Thursday, October 05, 2006


Do you remember Jump Rope for Heart? I remember when I was young we used to do it every year and every year I loved it. The t-shirt, the super cool knee-high athletic socks (which eventually were used to launch stinkbombs into the boys change room - now why couldn't I enter that in the science fair?) and those beaded-skipping ropes like muticoloured knuckle-bones nipping at your legs every time you stopped to take a breather.

Today we went to a charter school (just like a private school except it's publicly funded) for a Jump program launch. The school focuses on athletics, academics and arts...sort of like what regular schools used to focus on. The Jump program is celebrating its (wait for it...this is going to make you feel old...) 25th anniversary this year. The kids did a skipping demo and presented the Heart and Stroke Foundation with a cheque for $40,000. Wow.

The kids were really happy and excited about raising so much money. They were proud of themselves and their teacher and weren't the least bit afraid of talking to the reporters and camera men who covered the event.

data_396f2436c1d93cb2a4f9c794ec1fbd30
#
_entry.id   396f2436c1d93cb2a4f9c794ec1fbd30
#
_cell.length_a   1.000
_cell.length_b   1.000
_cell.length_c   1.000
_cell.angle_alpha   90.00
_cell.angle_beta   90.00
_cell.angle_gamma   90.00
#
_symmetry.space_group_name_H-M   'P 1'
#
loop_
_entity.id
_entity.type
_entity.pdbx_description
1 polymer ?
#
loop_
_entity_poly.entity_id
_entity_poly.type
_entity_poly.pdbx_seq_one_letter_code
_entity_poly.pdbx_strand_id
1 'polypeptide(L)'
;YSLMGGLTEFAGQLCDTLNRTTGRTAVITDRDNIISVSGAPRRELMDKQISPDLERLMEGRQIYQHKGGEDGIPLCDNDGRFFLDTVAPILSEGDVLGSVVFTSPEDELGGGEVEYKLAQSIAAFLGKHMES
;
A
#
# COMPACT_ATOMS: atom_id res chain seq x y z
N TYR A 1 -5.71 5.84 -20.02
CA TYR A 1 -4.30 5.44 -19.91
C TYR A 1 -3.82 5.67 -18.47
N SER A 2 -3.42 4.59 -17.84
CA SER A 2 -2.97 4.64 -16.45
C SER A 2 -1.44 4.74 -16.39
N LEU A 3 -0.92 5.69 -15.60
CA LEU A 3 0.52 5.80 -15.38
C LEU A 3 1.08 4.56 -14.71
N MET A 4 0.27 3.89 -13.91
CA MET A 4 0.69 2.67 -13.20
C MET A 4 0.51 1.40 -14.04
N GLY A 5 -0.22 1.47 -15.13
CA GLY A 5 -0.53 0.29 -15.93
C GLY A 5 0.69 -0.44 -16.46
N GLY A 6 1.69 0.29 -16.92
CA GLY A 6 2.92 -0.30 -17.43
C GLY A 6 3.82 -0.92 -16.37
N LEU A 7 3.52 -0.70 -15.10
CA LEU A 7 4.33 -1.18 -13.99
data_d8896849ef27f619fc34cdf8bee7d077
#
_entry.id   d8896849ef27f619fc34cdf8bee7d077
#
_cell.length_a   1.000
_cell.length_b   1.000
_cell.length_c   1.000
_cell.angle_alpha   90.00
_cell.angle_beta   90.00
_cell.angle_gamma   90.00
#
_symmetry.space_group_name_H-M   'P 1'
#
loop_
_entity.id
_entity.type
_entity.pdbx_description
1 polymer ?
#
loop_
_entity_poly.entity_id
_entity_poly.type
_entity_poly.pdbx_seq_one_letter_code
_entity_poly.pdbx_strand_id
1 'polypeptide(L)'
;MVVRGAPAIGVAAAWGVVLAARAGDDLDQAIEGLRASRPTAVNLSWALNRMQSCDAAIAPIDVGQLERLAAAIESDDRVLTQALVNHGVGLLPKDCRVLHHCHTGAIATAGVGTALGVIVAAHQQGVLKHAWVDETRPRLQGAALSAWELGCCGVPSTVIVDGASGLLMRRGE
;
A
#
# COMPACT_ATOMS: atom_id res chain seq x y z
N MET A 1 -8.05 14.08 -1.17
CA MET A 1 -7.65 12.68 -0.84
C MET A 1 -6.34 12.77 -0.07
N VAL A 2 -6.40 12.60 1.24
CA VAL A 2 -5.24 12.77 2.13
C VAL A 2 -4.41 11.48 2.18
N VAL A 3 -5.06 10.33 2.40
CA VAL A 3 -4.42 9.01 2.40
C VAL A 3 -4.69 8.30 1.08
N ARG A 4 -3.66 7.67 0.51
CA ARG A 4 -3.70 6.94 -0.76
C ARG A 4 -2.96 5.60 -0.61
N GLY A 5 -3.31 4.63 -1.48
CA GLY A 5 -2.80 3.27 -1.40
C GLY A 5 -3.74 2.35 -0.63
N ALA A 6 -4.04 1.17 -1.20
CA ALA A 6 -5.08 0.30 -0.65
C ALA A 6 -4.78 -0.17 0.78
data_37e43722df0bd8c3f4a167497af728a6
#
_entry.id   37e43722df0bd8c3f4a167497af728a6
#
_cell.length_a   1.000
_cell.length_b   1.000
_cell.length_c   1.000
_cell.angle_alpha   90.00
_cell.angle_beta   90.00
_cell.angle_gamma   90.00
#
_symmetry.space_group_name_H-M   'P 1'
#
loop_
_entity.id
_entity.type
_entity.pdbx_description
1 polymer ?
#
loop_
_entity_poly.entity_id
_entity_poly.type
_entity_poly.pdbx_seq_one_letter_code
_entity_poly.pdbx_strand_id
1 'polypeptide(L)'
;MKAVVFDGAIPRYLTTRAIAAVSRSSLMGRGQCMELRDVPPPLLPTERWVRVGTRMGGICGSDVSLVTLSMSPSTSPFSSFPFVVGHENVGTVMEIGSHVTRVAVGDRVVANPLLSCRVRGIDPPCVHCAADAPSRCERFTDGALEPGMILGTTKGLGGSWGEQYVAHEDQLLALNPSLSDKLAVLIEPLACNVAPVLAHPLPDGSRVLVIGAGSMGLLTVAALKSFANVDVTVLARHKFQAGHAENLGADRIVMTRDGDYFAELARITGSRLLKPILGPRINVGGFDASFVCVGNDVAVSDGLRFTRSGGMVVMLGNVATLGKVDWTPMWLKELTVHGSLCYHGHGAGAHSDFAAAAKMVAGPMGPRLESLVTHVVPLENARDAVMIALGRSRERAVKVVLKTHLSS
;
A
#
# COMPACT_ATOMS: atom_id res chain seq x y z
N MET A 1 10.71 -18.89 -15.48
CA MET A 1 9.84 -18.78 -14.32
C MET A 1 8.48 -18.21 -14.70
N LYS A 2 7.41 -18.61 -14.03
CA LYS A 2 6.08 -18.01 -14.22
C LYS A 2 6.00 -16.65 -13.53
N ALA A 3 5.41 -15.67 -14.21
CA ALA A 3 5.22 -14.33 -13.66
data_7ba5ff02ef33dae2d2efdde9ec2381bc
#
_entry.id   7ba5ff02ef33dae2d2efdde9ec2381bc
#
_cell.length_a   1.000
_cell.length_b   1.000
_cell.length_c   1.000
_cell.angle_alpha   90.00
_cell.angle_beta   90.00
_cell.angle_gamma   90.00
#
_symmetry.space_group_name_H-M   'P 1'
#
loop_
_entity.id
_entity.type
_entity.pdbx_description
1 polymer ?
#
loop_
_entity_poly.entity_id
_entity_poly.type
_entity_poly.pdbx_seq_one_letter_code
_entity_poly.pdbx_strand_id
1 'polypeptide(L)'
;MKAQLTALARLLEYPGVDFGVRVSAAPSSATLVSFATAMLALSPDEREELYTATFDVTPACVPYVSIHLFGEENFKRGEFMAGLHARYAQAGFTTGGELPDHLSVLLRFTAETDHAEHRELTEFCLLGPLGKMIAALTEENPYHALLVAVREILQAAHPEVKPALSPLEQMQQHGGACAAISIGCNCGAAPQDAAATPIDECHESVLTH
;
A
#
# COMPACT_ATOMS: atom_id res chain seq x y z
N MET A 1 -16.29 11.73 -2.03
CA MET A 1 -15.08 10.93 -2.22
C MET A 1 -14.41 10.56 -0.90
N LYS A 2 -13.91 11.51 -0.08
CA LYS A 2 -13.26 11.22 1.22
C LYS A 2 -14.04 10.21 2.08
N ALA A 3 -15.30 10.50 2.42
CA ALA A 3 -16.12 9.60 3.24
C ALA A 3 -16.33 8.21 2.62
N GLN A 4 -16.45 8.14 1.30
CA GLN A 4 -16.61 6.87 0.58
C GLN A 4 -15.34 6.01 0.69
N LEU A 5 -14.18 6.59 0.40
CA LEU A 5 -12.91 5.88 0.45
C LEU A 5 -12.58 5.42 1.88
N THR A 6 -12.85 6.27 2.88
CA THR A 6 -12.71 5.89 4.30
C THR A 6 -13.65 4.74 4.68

Which made me wonder, at what point exactly does everything change? At what point do people get annoyed of not-for-profits asking for money? When do we become so self-aware that we would rather stay quiet than risk saying the wrong thing? When does it stop being "cool" to care? At what point in our lives did we stop skipping?

1 comment:

Alli said...

I used to love the jump for the heart event when it came around. I was alway had a high score, with my red and white skipping rope and t shirt. The skip-a-thon was my favorite part. They've never even heard of anything like that here. My guess? We've become so self absorbed that our hearts have become hardened, and things like donating to charities are considered a pain.

You know how at certain times of the year, stores will ask if you want to donate a dollar to x charity? It's never an issue. I'll gladly give a dollar. But I have seen and heard countless people sigh as if the cashiers were asking for a kidney. People have stopped believing in change, and just follow the status quo.

So so sad.